Holmes and King

I promised to say something about Laurie Meets the Sherlockians, my trip to New York earlier this month. I will have a photo or two on the March newsletter (for which you can sign up at my web site, or for those of you whose computers don’t like my links–and honestly, I do give them for things like Sarah Weinman’s blog, http://oldsite.laurierking.com/newsletter.php )

It started last June, when I received a letter from Michael Dirda, the Pulitzer Prize-winning critic of the Washington Post, asking me to come and give a talk to the assembled Sherlock Holmes society, the Baker Street Irregulars.

It was a remarkably generous request, considering the rocky relationship Holmes and I have had over the past years. I began by stealing another writer’s character, then having the temerity to saddle this honored and dignified gentleman with a smart-mouthed apprentice (who, moreover, occasionally beats him at his own game.) And as if these indignities were not enough, when she grows up, she marries him.

The nerve.

Had it been pretty much any other name sending the letter, I’d have figured it for a joke, but… Michael Dirda? Why, that’s capital-L Literature talking. And what’s more, he promised they wouldn’t throw tomatoes at me. And I checked with a couple of friends who were going to be there—Peter Blau, who has been a friend since Beekeeper days, and Les Klinger, author of the recent Annotated Holmes (and both of them, by the way, characters in The Art of Detection)—and they agreed, the Sherlockians didn’t bite.

So despite the hazards to us hothouse types of a New York sojourn in January, I said yes.

Besides, they said they’d put me up at the Algonquin, home of all those other capital-L Literary types who sat around the round table and made up insults so clever they made people bleed.

So I wrote a paper, since it would be impossible to recreate afterwards a talk given in my usual extemporaneous fashion, and if you’re interested, you can see it later this spring in the Baker Street Journal. And I managed to hit the right note, I think, a combination of tongue-in-cheek Sherlockian scholarship with some personal reflection and autobiography, because nobody threw anything and a lot of people actually brought books for me to sign.

And I have to say, those Sherlockians know how to party. Thursday night cocktails, LRK’s lecture, and dinner at a private club, terribly posh. Friday a raucous lunch (a picture I’ll put on the newsletter showing me with a glass of beer and a large grin is pretty much how I spent the whole three days) put on by the legendary women’s group (didn’t know there were female Sherlockians, did you?) the Adventuresses of Sherlock Holmes. Ever since I heard of them, I wanted to be an adventuress, and now that I’ve seen their lunchtime revels, even more so.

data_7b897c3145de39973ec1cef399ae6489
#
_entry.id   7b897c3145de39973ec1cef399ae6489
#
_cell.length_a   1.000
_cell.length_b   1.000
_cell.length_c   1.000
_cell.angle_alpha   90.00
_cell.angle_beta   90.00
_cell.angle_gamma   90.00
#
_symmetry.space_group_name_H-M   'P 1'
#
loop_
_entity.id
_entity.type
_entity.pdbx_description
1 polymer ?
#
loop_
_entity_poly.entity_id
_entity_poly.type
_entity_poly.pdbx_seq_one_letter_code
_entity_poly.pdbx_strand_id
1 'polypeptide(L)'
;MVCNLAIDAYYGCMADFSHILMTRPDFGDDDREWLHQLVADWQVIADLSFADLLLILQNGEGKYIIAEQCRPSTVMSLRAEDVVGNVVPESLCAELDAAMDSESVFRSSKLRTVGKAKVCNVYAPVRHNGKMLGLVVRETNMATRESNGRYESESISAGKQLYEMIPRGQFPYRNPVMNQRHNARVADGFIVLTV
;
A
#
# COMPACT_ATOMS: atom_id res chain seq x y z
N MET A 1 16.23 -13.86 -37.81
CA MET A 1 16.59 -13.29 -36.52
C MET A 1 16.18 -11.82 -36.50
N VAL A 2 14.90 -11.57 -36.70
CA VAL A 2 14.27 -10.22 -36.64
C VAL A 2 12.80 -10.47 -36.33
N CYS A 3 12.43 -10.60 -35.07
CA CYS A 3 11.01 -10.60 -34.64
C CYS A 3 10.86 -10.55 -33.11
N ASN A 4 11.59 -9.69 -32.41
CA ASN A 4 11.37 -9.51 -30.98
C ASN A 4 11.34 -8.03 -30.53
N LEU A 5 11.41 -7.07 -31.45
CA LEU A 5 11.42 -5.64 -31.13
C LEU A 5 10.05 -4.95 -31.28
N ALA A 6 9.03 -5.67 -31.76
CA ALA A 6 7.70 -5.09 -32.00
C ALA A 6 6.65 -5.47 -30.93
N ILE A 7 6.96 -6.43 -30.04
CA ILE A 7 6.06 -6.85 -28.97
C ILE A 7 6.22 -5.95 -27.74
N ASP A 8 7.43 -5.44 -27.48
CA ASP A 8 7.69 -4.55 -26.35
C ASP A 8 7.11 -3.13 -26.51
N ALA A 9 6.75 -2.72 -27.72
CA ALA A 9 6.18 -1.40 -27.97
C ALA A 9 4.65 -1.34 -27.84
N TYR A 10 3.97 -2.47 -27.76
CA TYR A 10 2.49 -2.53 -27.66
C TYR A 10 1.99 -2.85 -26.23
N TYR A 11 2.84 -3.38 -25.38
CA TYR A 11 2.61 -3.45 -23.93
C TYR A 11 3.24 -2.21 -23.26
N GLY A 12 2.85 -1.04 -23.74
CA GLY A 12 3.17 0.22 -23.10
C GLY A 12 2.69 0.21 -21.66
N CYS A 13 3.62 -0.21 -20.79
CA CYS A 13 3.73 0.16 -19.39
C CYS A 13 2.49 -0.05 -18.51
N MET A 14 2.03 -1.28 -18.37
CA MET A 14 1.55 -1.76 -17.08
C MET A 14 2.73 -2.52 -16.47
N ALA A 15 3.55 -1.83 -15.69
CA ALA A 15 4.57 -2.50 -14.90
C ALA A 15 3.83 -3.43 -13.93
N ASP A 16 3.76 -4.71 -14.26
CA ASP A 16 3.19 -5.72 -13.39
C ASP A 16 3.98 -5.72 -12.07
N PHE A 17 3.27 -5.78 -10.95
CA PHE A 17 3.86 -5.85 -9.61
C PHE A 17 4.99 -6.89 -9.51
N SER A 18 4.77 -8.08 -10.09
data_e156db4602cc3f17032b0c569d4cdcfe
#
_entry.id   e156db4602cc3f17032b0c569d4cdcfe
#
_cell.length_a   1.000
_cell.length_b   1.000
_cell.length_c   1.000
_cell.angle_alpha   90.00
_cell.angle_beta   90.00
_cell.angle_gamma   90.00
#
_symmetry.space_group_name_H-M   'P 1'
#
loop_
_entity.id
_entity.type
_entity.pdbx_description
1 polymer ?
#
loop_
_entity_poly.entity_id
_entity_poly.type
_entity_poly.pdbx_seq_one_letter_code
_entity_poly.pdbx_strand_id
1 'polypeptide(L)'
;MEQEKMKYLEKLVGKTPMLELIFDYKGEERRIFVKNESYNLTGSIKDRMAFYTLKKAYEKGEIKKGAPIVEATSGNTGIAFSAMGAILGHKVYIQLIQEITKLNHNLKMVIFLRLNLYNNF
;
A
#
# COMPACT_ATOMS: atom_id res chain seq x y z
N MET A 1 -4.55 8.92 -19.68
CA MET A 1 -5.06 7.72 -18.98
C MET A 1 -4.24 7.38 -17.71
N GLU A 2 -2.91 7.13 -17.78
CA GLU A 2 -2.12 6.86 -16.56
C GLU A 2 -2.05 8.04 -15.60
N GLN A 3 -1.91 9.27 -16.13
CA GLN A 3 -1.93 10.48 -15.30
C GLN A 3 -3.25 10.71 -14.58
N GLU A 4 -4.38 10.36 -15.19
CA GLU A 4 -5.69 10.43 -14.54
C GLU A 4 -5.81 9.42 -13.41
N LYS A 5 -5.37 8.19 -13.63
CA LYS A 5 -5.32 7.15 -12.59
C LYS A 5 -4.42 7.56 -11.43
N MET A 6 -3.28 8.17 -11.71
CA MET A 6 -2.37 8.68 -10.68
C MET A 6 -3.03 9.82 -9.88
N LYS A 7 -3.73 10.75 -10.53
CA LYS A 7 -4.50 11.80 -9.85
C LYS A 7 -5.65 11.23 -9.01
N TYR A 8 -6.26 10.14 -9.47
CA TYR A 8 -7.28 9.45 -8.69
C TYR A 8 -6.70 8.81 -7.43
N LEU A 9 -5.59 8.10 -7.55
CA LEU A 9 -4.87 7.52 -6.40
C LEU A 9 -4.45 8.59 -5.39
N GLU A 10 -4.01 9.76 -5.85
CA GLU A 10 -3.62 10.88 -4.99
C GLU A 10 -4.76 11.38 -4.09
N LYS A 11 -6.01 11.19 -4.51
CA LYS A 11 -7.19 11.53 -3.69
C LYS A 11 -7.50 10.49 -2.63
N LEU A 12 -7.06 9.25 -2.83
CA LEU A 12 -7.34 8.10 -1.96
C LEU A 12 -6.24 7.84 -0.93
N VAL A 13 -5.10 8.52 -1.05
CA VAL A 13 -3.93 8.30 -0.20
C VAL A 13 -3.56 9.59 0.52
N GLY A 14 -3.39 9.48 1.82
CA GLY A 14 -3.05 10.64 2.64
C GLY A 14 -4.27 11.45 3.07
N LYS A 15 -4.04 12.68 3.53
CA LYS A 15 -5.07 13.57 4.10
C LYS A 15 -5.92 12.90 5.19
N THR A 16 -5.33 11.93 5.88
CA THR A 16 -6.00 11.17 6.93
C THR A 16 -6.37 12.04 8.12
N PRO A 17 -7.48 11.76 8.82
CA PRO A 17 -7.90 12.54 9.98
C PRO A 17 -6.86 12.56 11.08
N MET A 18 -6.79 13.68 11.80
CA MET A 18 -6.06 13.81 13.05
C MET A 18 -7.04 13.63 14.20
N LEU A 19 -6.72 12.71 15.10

Friday night was the formal BSI banquet, men in tuxes, women (about ten percent, quite large, considering) in sequins, and me. Well, I’m an artist, we don’t have to do black-tie. Silly songs, challenging contests (I think I got one of the answers, testing knowledge of the Holmes stories), very edible but instantly forgettable banquet food, and a good time was had by all. Including yours truly.

Comments

  1. Anonymous says:

    DID THEY SAY “EVEN A BROKEN CLOCK IS RIGHT TWICE A DAY?” OR “EVERY DOG HAS
    HIS DAY?” “A WOMAN!!”

  2. Dear Laurie,

    And thank you for joining us. We were delighted to have you along and, I must say, pleasantly surprised at how easily you produced an excellent piece of Sherlockian scholarship.

    I’ve got a brief entry on your lecture over on The Baker Street Blog, along with a slideshow of photos (including the infamous glass of beer shot).

    Thank you for being “a certain gracious lady.”

  3. Meredith from Sydney says:

    A couple of days ago a friend recommended Beekeepers Apprentice. And now I’ve just gobbled up A Monstrous Regiment of Women. Aren’t you a clever puss, Laurie?! What a multi-layered and delicious read. I finished the second book as I did the first – with a deep sigh of satisfaction, hugging it gratefully to my chest. Thanks to you I have had to reorganise my calendar so that I can devote big chunks of time to discovering the rest of your works. Thankyou from the bottom of my heart for putting your talents to such worthy use. You appear to have distilled what every reader hopes they will find when they open a new book so Congratulations!, keep up the good work, and I will certainly be recommending your novels to all of my friends. Kind Regards, a new fan, Meredith

  4. Glad that you had a right out blast with the Baker Street crowd. Its also good to hear things went smoothly. Can’t wait to read the article!

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